There exists a conformal diffeomorphism between $\mathbb{R}^3$ and $S_3$ (less a point): $$ g = dr^2+r^2\left(d\theta^2 + \sin^2\theta\ d\phi^2\right) $$ $$ r = R \tan \frac{\alpha}{2} $$

$$ g = \frac{R^2}{4\cos^4\frac{\alpha}{2}}\left[d\alpha^2+\sin^2\alpha\left(d\theta^2 + \sin^2\theta\ d\phi^2\right)\right] $$

There also exists a conformal diffeomorphism between $\mathbb{R}^3$ (less a point) and the cylinder $\mathbb{R}\times S_2$:

$$ r = R\ e^{x/R} $$

$$ g=e^{2x/R}\left[dx^2+R^2\left(d\theta^2 + \sin^2\theta\ d\phi^2\right)\right] $$

There does not appear to be a conformal diffeomorphism between $\mathbb{R}^3$ (less a line) and the cylinder $\mathbb{R^2}\times S_1$. At least, my attempts to find one starting from $\mathbb{R^3}$ in cylindrical coordinates: $$ g = dz^2+ d\rho^2 +\rho^2 d\phi^2 $$ and remapping $(z, \rho)$ have failed. So my questions are:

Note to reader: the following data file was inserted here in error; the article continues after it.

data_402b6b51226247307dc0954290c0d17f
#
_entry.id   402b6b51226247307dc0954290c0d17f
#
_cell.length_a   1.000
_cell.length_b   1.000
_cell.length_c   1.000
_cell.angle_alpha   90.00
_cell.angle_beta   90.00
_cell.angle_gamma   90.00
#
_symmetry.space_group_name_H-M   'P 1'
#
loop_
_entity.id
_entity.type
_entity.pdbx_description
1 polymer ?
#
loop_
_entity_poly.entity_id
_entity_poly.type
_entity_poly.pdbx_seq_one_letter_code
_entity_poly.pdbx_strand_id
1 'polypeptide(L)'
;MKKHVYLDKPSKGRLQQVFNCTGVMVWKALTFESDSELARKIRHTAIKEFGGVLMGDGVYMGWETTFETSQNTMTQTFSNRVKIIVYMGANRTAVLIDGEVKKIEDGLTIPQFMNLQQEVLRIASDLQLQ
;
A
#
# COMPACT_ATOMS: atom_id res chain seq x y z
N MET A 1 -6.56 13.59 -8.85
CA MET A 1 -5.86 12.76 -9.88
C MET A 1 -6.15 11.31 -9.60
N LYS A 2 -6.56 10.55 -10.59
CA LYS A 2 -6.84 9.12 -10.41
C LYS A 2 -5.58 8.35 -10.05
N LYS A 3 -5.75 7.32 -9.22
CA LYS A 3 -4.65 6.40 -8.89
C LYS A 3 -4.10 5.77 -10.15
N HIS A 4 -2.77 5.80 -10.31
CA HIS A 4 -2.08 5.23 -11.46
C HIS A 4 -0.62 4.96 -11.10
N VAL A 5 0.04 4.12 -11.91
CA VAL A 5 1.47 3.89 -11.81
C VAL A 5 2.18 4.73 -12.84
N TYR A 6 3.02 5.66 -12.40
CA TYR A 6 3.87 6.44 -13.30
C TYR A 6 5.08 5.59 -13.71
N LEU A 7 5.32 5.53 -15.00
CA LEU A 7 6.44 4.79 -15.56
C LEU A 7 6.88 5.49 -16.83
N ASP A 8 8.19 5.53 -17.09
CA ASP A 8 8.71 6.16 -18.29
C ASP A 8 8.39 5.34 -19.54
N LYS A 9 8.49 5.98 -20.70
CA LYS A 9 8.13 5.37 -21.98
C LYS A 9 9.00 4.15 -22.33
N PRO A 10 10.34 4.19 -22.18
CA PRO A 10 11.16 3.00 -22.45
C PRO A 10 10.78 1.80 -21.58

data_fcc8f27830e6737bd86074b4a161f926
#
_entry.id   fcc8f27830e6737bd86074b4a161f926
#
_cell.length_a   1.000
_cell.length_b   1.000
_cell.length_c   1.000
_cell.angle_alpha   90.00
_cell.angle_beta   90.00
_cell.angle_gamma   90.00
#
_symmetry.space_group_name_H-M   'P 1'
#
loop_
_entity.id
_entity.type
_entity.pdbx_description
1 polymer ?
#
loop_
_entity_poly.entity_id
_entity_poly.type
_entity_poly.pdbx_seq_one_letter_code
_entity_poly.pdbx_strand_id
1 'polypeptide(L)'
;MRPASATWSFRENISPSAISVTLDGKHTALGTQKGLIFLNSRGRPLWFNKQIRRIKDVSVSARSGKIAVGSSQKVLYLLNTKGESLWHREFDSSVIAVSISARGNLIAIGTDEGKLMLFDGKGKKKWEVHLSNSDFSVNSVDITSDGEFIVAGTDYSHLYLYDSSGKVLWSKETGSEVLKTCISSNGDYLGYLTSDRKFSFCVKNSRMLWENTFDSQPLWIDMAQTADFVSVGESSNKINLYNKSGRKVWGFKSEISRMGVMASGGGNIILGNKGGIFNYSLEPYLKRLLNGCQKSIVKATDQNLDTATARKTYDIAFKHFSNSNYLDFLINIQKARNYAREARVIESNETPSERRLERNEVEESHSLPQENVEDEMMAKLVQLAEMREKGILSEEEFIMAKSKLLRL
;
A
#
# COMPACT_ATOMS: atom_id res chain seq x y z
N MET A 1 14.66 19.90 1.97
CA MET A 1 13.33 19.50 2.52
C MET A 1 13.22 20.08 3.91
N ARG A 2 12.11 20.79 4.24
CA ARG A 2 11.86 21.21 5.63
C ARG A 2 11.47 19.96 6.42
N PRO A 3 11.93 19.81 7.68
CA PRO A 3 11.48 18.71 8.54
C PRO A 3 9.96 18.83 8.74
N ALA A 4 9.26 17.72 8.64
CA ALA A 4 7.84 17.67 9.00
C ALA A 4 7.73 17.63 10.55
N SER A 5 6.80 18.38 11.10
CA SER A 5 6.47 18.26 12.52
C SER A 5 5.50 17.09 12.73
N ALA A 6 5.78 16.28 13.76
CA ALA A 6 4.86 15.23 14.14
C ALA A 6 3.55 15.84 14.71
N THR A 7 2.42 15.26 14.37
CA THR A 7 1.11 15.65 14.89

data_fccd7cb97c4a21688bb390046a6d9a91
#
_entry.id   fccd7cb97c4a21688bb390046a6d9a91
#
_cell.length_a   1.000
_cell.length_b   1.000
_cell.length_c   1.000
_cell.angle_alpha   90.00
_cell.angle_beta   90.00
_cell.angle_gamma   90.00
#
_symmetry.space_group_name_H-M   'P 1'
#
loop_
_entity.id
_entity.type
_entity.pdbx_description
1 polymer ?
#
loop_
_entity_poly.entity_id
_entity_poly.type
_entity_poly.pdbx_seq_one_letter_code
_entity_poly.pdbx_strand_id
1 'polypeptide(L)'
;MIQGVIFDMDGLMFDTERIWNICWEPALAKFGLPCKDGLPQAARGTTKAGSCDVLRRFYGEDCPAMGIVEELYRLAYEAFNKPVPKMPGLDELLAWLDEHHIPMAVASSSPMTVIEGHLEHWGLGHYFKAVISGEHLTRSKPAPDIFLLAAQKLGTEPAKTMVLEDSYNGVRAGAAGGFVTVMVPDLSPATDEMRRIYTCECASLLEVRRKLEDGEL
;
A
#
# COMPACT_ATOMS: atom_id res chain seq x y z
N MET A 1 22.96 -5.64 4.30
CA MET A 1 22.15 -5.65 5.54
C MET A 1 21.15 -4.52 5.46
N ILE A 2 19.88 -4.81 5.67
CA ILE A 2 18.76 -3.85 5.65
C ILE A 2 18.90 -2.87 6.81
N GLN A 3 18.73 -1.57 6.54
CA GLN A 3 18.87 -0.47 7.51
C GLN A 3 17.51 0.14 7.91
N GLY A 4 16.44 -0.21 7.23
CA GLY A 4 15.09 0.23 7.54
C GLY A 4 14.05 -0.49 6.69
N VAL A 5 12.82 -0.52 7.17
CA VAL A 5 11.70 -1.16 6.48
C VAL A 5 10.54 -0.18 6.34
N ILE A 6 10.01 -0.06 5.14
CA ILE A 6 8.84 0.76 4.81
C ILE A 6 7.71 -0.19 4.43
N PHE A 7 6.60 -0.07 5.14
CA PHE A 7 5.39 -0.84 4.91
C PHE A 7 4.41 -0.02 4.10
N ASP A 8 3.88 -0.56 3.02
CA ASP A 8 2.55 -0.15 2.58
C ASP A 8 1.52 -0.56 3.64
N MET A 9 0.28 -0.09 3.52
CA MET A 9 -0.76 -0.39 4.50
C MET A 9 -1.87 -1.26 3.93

1) Is it true that there is no such diffeomorphism?

2) If so, how do you show that? I think that local invariants like the Cotton tensor have nothing to say, because both $\mathbb{R}^3$ and $\mathbb{R^2}\times S_1$ are flat, and instead there is some kind of global obstruction.

Edited:

My original question was not sufficiently precise, it asked about existence of a conformal map, but I really meant existence of a conformal diffeomorphism. As Ben pointed out, there is the conformal map

$$ \mathbb{R}^3 \to \mathbb{R}^2 \times S_1 $$ $$ (x, y, z) \mapsto (x, y, \phi= \mathrm{mod}(z, 2\pi)) $$ but that is not injective and so not a diffeomorphism.